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1 American, born in Pittsburgh in 1928 died New York 1987
2 Best known as a Pop Artist, he was also a film maker, music producer all round creative
3 Andy Warhol prints of Marilyn Monroe, Campbell’s Soup Cans and Elvis are some of
the most iconic artworks in the world
4 His screenprint, “Eight Elvises” sold for $100 million in 2009. Only a handful
of artists have achieved this landmark price
5 His studio was called The Factory where he had assistants ‘mass produce’ his art
6 He was the mastermind behind The Velvet Underground and Nico
7 He was shot and nearly killed in 1968. Only 2 days before Robert F Kennedy was assassinated
8 In 1968 he coined the phrase, “In the future everybody will be world famous for
9 Andy loved cats and continued to paint them throughout his life
10 He famously wore wigs, one of which sold for $10,800 in 2006
10 fast and fab facts about Andy Warhol
Facts about Andy Warhol, Andy Warhol prints
Andy Warhol was born Andrew Warhola in Pittsburgh, Pennsylvania in 1928. His parents
were working class emigrants from what is now Slovakia.
Warhol is perhaps most famous for his Pop Art screenprints of Marilyn Monroe and
Elvis Presley, However he was a serial entrepreneur in artistic endeavours, and he
was a successful record producer, film maker and author. His ambition from an early
age was to be part of the world of celebrity and to live the American Dream. He certainly
achieved that and mixed with the wealthy and famous, eventually becoming more famous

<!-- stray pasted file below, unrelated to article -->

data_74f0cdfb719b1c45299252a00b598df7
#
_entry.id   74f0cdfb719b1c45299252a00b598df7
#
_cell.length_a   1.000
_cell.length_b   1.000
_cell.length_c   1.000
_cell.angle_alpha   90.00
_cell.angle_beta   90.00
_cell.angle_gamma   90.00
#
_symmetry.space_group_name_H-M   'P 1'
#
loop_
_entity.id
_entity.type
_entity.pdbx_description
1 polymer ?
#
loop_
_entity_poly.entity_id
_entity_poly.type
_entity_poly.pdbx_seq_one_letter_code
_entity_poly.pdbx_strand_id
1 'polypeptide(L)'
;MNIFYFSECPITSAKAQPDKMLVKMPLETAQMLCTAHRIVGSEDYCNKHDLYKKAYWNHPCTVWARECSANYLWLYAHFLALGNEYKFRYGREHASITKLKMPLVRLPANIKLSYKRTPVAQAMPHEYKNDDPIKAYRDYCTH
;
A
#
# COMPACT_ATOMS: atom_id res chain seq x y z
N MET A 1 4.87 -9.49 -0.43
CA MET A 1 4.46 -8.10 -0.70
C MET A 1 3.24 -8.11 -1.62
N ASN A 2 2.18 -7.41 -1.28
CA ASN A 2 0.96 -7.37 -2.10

His early life did not really promise any of the fame and success he knew as an adult.
In Pittsburgh his father worked as a coal miner. In 3rd grade at school, Warhol developed
Chorea which is a disease of the nervous system, characterised by involuntary movements
of arms and legs along with blotchy skin. He was often confined to bed and missed
school. While off school he drew and collected pictures of movie stars. He admits
that this period defined his personality .
Left , Andy Warhol print, Campbell’s Soup
He travelled to New York in 1949 to fulfil his burning ambition to live the American
Dream. He became a commercial artist and illustrator for advertising agencies, he
was best known for his pen and blotted ink style illustrations. His distinctive almost
naive style was appealing and he became quite a sought after illustrator for magazines
including Vanity Fair. The explosion of the record industry and need for album cover
art led RCA to hire him for some of their artwork.
In his early New York years he was nicknamed “raggedy Andy” because he always seemed